Darren Lenz, rear, a volunteer with the Vashon Island Fire & Rescue for several years, has been hired as a full-time firefighter at Vashon Island Fire & Rescue (VIFR).

Long in coming, paramedic transition complete, new firefighters hired

Nearly three years after questions arose about best practices for Vashon’s paramedic service, change to that service is underway.

As of today, when islanders who are critically ill or injured need emergency medical care, it will not be Vashon Island Fire & Rescue paramedics who tend to them, but a team of rotating paramedics who work for South King County Medic One. The plan behind this change calls for the model of care to remain unchanged, but the people who will provide that care will be largely different. Vashon Island Fire & Rescue Chief Charlie Krimmert said last week that he expects the public to notice little difference, apart from some new faces and aid vehicles on the road.

“It is our intent that the change will be seamless to them,” he said.

For several years, the county’s Medic One program contracted with VIFR to provide paramedic services on the island. In turn, VIFR received about $2 million annually to employ a team of eight medics. Now, the five medics that have remained with VIFR to this juncture have joined the ranks of South King County Medic One and are part of the medic pool serving the island and the broader area.

This change applies only to paramedics, who handle life and death emergencies, not emergency medical technicians, who respond to more routine emergency calls.

Supporters of the transition say this move will ensure that all of the paramedics who work on Vashon will keep their skills honed by transitioning through communities far busier than Vashon, which is one of the slowest in the region. Additionally, they say that South King County Medic One, with many medics, is better equipped to handle large emergencies and has enough staff to avoid routine overtime for paramedics — a recurring problem at VIFR.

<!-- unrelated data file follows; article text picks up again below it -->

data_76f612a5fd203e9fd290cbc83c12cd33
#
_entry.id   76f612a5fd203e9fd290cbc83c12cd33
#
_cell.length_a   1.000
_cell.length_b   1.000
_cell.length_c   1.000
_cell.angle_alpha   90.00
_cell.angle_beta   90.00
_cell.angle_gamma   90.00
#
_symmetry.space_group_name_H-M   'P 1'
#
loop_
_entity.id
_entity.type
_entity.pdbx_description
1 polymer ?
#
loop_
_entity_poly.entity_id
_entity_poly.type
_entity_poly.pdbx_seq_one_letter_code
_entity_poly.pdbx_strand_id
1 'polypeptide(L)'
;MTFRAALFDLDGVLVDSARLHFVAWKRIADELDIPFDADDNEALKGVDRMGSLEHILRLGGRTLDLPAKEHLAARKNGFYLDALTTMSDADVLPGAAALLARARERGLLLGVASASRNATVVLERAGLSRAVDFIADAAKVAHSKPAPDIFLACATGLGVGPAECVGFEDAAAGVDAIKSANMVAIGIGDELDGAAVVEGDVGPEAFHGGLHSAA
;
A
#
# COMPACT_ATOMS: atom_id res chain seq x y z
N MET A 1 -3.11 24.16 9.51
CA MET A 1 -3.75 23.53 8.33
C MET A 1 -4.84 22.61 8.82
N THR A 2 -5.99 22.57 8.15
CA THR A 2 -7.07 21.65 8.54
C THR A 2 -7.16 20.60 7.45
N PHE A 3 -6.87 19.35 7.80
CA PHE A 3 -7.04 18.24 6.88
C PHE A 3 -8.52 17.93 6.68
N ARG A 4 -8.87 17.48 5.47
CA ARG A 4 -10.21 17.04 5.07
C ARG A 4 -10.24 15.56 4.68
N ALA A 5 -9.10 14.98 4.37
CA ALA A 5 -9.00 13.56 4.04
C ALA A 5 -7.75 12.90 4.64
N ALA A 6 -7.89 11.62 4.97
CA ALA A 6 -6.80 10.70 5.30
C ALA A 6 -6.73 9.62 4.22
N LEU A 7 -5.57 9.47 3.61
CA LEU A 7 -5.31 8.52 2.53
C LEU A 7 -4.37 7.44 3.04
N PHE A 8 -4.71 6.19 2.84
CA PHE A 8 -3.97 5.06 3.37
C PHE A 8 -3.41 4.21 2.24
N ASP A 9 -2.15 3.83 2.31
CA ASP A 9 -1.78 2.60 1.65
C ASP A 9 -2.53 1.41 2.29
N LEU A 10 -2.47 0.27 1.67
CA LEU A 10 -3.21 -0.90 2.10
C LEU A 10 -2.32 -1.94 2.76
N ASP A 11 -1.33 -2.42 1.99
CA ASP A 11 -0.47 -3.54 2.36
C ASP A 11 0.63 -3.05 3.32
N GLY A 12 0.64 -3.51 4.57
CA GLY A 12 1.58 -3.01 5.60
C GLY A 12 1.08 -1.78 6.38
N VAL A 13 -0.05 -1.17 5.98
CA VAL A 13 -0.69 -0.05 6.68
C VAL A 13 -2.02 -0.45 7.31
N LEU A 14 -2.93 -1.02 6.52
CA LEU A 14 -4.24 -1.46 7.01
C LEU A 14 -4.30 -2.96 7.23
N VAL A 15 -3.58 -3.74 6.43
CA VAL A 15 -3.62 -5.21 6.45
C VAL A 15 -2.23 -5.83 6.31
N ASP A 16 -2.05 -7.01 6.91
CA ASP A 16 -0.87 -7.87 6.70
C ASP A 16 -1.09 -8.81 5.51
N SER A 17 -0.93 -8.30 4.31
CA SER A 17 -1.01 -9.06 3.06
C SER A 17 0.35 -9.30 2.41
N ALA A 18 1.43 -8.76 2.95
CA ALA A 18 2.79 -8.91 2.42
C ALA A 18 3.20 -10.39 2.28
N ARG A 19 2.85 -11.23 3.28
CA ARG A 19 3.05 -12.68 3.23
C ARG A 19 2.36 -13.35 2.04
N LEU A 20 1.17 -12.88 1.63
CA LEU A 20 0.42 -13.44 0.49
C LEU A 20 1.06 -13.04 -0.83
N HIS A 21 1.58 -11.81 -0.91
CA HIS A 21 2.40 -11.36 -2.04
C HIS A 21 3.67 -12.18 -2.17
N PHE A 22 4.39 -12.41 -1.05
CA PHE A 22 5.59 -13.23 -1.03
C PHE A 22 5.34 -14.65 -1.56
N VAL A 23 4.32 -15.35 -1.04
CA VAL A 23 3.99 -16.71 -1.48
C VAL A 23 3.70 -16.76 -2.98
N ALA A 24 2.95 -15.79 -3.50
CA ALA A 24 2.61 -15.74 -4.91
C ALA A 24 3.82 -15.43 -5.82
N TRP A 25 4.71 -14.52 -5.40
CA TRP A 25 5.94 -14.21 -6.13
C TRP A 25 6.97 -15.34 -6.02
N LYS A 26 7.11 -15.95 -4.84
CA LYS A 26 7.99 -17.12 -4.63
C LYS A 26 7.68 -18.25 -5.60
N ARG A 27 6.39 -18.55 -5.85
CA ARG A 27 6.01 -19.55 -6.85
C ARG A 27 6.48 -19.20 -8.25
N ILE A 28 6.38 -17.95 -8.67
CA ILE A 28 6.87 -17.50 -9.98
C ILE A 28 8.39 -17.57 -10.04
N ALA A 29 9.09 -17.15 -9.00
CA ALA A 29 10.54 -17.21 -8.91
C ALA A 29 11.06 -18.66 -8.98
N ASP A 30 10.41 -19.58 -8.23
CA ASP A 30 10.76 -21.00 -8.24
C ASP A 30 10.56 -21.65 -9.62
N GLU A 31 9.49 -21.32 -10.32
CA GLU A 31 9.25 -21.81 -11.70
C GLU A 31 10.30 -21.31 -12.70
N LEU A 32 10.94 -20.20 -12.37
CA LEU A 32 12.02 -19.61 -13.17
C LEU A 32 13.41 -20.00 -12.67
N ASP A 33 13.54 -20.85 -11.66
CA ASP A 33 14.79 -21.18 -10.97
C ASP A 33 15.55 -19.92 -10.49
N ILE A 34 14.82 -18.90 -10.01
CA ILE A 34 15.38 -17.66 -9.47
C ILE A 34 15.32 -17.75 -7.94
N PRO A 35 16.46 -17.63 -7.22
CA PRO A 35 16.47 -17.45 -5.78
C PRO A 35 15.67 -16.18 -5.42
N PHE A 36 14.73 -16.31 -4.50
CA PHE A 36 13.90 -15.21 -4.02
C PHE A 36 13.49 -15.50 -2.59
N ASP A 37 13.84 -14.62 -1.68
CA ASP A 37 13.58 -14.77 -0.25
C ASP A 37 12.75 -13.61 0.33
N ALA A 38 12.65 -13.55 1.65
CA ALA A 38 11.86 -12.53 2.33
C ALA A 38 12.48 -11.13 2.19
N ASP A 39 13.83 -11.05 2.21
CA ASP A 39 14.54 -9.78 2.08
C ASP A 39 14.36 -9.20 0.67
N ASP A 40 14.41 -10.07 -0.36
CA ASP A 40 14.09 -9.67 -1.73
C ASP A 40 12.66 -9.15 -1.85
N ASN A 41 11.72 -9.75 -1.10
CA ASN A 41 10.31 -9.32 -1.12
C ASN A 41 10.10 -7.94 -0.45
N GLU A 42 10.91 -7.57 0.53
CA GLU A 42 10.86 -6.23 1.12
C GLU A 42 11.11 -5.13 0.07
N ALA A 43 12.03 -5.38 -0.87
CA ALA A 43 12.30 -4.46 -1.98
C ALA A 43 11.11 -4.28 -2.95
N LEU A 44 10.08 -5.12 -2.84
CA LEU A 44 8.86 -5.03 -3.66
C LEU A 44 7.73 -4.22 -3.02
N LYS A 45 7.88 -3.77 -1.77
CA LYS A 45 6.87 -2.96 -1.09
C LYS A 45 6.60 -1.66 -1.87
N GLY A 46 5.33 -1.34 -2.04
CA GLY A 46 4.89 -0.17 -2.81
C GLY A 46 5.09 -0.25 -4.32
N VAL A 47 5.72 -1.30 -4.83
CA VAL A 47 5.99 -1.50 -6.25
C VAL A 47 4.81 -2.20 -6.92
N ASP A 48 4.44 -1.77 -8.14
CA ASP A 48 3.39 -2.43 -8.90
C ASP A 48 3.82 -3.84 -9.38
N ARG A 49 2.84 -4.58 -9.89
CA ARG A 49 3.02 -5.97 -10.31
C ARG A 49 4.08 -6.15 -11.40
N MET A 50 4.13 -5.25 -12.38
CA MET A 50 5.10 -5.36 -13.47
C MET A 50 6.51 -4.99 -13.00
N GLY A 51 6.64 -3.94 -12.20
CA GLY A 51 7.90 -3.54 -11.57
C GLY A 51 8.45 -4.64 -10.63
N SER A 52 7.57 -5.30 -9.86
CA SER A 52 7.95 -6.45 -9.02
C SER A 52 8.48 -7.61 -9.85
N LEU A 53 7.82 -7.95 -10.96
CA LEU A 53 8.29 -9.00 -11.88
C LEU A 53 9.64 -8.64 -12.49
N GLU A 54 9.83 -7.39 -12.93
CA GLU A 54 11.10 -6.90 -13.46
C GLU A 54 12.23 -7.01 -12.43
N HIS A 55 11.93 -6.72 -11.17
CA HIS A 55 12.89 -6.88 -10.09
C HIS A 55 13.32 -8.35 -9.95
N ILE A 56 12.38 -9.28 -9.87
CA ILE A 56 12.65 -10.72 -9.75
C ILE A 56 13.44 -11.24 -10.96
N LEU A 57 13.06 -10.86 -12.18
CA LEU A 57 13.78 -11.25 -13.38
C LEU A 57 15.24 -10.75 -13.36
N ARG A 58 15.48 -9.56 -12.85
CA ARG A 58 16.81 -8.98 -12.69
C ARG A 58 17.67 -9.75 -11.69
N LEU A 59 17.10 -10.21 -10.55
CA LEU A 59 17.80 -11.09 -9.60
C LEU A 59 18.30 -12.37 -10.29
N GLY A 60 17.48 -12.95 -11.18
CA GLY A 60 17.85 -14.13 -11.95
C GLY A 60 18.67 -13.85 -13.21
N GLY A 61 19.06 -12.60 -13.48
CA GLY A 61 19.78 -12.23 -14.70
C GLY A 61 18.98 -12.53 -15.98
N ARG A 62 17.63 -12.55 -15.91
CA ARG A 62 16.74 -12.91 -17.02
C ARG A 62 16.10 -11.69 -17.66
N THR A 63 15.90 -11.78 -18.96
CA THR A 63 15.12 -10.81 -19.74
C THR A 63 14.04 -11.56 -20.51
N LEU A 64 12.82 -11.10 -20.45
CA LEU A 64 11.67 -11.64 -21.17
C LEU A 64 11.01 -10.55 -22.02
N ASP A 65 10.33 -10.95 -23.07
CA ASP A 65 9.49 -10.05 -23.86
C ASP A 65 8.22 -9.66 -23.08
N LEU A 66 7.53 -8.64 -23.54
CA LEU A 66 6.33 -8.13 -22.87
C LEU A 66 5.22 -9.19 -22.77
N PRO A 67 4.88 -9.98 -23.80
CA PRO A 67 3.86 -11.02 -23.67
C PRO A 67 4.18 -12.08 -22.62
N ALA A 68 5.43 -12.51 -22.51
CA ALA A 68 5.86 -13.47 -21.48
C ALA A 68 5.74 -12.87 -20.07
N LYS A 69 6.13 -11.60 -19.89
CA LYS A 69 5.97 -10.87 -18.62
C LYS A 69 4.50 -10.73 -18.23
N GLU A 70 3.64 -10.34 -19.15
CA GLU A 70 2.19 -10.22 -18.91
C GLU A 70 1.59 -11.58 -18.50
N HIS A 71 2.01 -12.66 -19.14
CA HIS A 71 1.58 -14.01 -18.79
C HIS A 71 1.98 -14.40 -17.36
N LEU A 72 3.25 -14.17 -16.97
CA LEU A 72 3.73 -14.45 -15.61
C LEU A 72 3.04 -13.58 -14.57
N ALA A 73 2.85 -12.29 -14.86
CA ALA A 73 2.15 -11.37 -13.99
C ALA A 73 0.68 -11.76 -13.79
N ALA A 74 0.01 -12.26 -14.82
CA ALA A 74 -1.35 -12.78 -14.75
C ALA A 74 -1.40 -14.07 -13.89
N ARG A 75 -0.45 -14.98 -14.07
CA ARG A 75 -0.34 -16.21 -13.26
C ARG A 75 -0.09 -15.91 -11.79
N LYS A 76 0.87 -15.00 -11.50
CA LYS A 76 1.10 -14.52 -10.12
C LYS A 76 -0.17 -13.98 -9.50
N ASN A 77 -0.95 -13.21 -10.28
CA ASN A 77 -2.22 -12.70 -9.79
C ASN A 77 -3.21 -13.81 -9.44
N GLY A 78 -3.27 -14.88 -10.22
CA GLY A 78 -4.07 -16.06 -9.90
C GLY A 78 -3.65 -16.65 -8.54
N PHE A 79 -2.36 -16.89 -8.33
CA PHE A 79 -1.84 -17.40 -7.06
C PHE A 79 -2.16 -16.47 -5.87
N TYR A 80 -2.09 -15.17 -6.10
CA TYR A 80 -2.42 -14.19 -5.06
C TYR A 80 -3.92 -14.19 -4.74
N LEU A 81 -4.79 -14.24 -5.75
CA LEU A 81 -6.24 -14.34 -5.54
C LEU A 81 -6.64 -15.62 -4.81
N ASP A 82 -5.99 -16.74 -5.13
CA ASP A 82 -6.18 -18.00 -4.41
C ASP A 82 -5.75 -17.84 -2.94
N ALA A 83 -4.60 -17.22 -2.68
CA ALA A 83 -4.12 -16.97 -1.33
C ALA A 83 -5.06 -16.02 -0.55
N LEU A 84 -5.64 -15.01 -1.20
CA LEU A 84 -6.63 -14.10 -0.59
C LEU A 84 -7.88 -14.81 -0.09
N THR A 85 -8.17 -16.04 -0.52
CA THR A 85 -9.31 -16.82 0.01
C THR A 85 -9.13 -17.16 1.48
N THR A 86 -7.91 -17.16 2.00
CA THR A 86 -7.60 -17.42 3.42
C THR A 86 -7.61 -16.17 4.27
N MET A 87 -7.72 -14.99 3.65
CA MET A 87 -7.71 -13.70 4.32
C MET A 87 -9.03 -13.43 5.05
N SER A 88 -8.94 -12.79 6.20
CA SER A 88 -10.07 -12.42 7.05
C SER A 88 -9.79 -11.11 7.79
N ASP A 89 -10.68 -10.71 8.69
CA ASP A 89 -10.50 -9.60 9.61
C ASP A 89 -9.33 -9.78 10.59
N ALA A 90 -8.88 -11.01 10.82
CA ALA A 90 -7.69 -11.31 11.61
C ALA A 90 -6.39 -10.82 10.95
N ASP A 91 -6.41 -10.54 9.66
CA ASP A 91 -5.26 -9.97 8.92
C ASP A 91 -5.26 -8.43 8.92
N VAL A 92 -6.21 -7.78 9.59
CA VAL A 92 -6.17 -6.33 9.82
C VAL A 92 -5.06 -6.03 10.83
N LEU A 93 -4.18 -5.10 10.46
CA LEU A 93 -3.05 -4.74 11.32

The road to arrive at this transition has been rough at times, with some in the department supporting the move, and others speaking up against it. Krimmert, who stepped into the chief role last month after serving as a volunteer for 16 years, had not supported the transition, but believes the current plan — tooled and retooled along the way — is strong.

“I have not been an advocate of this, but I believe the two or three years of effort have gotten us to a plan with viable service,” he said. “We will have a high level of delivery.”

Last October, Michele Plorde, director of the county’s Emergency Medical Services, presented a plan for the new arrangement to the fire commissioners in a public meeting. She stressed then that much would remain the same for island paramedic response after the transition, and she reiterated that point last week.

“We want to maintain that,” she said. “We want to keep as many things similar as needed.”

The plan, which has remained as she presented it last fall, calls for two paramedics to serve the island at all times and, initially, for one Vashon paramedic to partner with one King County medic. Plorde said Keith Keller, the chief of South King County Medic One, and others will pay close attention to how things are going on Vashon before they transition away from that element of the plan.

“Keith will be on it and the MSOs (medical service officers). There will be a lot of conversation and an ear to the ground,” she said.